May rebukes Trump over ‘in the sights’ comment
THERESA MAY has delivered a rebuke to Donald Trump over his claim the Parsons Green Tube bomber was “in the sights” of Scotland Yard.
Following a meeting of the government’s Cobra emergencies committee, the Prime Minister said: “I never think it’s helpful for anybody to speculate on what is an ongoing investigation.”
Her intervention came after the Metropolitan Police said the US President’s comments – which did not correspond with any information released by the UK authorities – were “unhelpful” and “pure speculation”.
Mr Trump made the provocative allegation in a trademark tweet as police launched a major manhunt to track down the perpetrators responsible for planting the device on a packed commuter train.
“Another attack in London by a loser terrorist,” he wrote. “These are sick and demented people who were in the sights of Scotland Yard. Must be proactive!”
His claim threatened to spark a fresh row over US-UK intelligence-sharing arrangements which have already come under strain since he entered the White House.
A Scotland Yard spokesman said: “The comments are unhelpful and pure speculation. If anyone has got any evidence or information, please contact the anti-terrorism hotline.”
The remarks were echoed by former No 10 aide Nick Timothy, who tweeted: “True or not – and I’m sure he doesn’t know – this is so unhelpful from leader of our ally and intelligence partner.”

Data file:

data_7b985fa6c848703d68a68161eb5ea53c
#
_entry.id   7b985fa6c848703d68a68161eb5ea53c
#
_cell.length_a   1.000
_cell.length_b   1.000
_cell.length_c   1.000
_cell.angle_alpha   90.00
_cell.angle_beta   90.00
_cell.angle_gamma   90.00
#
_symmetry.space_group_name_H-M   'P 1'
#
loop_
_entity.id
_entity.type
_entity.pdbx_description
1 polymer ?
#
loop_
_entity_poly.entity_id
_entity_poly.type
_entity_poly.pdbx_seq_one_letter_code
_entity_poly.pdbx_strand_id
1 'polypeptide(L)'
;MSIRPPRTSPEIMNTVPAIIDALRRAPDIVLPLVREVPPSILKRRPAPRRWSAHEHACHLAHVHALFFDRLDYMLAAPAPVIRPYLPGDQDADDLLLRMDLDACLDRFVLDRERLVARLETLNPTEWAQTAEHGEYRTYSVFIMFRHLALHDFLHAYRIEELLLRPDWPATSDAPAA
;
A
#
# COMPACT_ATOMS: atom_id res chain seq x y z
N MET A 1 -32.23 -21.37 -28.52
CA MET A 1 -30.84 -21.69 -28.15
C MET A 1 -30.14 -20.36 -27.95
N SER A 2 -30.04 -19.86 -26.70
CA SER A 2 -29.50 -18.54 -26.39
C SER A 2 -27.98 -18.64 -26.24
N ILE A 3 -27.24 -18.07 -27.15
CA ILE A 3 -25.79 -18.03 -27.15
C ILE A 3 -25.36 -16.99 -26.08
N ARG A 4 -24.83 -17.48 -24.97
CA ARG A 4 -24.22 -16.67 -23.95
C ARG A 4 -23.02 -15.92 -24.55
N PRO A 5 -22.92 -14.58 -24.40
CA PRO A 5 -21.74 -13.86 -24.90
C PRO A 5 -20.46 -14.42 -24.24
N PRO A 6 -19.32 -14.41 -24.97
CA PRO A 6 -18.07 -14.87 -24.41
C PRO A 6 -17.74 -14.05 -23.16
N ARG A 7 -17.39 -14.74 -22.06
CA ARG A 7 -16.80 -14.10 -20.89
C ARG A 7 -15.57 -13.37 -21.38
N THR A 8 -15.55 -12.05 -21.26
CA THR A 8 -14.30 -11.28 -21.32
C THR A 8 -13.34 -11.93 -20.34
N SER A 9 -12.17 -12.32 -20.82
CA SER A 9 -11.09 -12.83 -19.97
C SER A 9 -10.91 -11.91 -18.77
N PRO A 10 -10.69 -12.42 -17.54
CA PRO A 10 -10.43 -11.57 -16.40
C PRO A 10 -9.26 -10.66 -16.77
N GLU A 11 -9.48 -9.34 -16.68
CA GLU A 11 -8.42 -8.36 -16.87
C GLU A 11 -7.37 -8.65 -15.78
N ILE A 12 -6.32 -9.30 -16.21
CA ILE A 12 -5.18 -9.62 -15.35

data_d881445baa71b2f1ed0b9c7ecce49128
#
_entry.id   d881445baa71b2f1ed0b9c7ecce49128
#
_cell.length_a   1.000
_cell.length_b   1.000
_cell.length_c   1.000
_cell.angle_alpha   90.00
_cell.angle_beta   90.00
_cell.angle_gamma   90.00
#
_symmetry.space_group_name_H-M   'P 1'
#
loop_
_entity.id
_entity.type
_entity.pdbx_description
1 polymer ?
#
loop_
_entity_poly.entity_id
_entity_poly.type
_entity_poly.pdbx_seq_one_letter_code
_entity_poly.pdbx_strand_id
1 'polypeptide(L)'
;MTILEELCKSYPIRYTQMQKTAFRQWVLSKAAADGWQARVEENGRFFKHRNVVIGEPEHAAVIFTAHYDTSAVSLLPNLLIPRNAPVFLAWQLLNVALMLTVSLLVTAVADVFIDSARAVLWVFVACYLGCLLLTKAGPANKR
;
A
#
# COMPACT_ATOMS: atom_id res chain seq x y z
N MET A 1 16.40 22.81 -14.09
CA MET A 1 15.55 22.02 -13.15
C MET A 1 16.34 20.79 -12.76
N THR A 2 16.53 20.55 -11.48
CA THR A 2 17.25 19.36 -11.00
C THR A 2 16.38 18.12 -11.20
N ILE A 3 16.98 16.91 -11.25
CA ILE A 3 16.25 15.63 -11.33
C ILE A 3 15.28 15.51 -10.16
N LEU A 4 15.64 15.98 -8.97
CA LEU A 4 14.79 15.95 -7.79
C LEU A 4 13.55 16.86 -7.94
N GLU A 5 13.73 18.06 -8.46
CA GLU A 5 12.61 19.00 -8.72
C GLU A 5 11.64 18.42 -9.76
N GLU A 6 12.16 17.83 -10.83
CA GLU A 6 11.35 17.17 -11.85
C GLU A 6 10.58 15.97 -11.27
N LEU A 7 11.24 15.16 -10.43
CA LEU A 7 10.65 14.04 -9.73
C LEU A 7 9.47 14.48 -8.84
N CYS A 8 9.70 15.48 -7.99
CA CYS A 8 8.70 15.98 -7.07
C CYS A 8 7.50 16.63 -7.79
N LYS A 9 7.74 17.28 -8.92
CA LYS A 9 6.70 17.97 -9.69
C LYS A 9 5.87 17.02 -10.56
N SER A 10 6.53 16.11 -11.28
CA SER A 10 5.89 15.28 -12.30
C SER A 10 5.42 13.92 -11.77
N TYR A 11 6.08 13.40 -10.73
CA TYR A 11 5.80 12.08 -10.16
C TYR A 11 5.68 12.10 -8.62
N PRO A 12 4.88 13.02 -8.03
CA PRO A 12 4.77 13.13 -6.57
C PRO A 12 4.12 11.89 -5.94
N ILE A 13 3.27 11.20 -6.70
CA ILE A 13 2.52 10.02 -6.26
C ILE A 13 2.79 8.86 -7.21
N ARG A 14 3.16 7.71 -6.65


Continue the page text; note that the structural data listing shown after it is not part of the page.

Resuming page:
There was no immediate response from the White House to questions as to the basis of Mr Trump’s assertion.
However, it comes after British police temporarily suspended intelligence-sharing with the US in the wake of the Manchester Arena bombing in May following a series of leaks to American media.
CBS disclosed the name of the bomber, Salman Abedi, citing US sources, at a time when the British authorities were asking media to withhold the information to protect the investigation.
The New York Times then published detailed photographs taken from the bomb scene which had been taken by British investigators.
The “special relationship” had already come under strain earlier in the year, when the then White House press secretary Sean Spicer repeated claims that GCHQ, the UK surveillance agency, had been involved in bugging the Trump campaign on behalf of Barack Obama.
His comments drew a rare public statement from GCHQ, denouncing the allegation as “utterly ridiculous”.
London Mayor Sadiq Khan, who clashed with Mr Trump over his response to the London Bridge terror attack, would not be drawn on the President’s latest comments.
“I’ve simply been too busy this morning to look at my Twitter,” he told LBC Radio. “My priority is making sure that we do what we can to keep Londoners safe.”
A City Hall source said: “He hopes people don’t speculate on things before we know the full facts. That’s quite clear what he thinks about that.”
Asked about the London terror attack by reporters outside the White House in Washington, Mr Trump said: “It’s a terrible thing. It just keeps going and going, and we have to be very smart, we have to be very, very tough. Perhaps we are not nearly tough enough.
“It’s just an absolutely terrible thing. In fact, I’m going to call the Prime Minister right now.
“We have to be tougher and we have to be smarter.”